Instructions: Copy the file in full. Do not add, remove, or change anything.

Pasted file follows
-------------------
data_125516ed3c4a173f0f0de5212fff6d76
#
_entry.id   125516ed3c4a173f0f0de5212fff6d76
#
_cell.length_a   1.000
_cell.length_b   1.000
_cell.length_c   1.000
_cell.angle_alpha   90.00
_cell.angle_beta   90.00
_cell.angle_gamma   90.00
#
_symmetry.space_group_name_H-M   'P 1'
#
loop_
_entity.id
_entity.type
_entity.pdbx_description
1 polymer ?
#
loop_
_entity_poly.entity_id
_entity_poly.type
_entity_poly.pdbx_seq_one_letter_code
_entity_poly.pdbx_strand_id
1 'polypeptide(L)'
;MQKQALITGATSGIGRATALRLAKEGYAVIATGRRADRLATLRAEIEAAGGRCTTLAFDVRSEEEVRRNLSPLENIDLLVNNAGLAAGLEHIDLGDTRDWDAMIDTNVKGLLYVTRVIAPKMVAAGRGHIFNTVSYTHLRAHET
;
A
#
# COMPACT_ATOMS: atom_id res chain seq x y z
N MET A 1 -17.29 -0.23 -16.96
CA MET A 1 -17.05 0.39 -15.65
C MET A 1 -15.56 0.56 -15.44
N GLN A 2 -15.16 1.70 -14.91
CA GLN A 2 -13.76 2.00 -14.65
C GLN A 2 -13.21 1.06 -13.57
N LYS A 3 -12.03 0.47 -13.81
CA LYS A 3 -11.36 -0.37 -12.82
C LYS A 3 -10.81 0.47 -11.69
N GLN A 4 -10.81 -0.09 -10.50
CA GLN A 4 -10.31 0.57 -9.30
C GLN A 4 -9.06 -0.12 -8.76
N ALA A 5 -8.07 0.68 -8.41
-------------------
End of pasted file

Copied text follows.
data_125516ed3c4a173f0f0de5212fff6d76
#
_entry.id   125516ed3c4a173f0f0de5212fff6d76
#
_cell.length_a   1.000
_cell.length_b   1.000
_cell.length_c   1.000
_cell.angle_alpha   90.00
_cell.angle_beta   90.00
_cell.angle_gamma   90.00
#
_symmetry.space_group_name_H-M   'P 1'
#
loop_
_entity.id
_entity.type
_entity.pdbx_description
1 polymer ?
#
loop_
_entity_poly.entity_id
_entity_poly.type
_entity_poly.pdbx_seq_one_letter_code
_entity_poly.pdbx_strand_id
1 'polypeptide(L)'
;MQKQALITGATSGIGRATALRLAKEGYAVIATGRRADRLATLRAEIEAAGGRCTTLAFDVRSEEEVRRNLSPLENIDLLVNNAGLAAGLEHIDLGDTRDWDAMIDTNVKGLLYVTRVIAPKMVAAGRGHIFNTVSYTHLRAHET
;
A
#
# COMPACT_ATOMS: atom_id res chain seq x y z
N MET A 1 -17.29 -0.23 -16.96
CA MET A 1 -17.05 0.39 -15.65
C MET A 1 -15.56 0.56 -15.44
N GLN A 2 -15.16 1.70 -14.91
CA GLN A 2 -13.76 2.00 -14.65
C GLN A 2 -13.21 1.06 -13.57
N LYS A 3 -12.03 0.47 -13.81
CA LYS A 3 -11.36 -0.37 -12.82
C LYS A 3 -10.81 0.47 -11.69
N GLN A 4 -10.81 -0.09 -10.50
CA GLN A 4 -10.31 0.57 -9.30
C GLN A 4 -9.06 -0.12 -8.76
N ALA A 5 -8.07 0.68 -8.41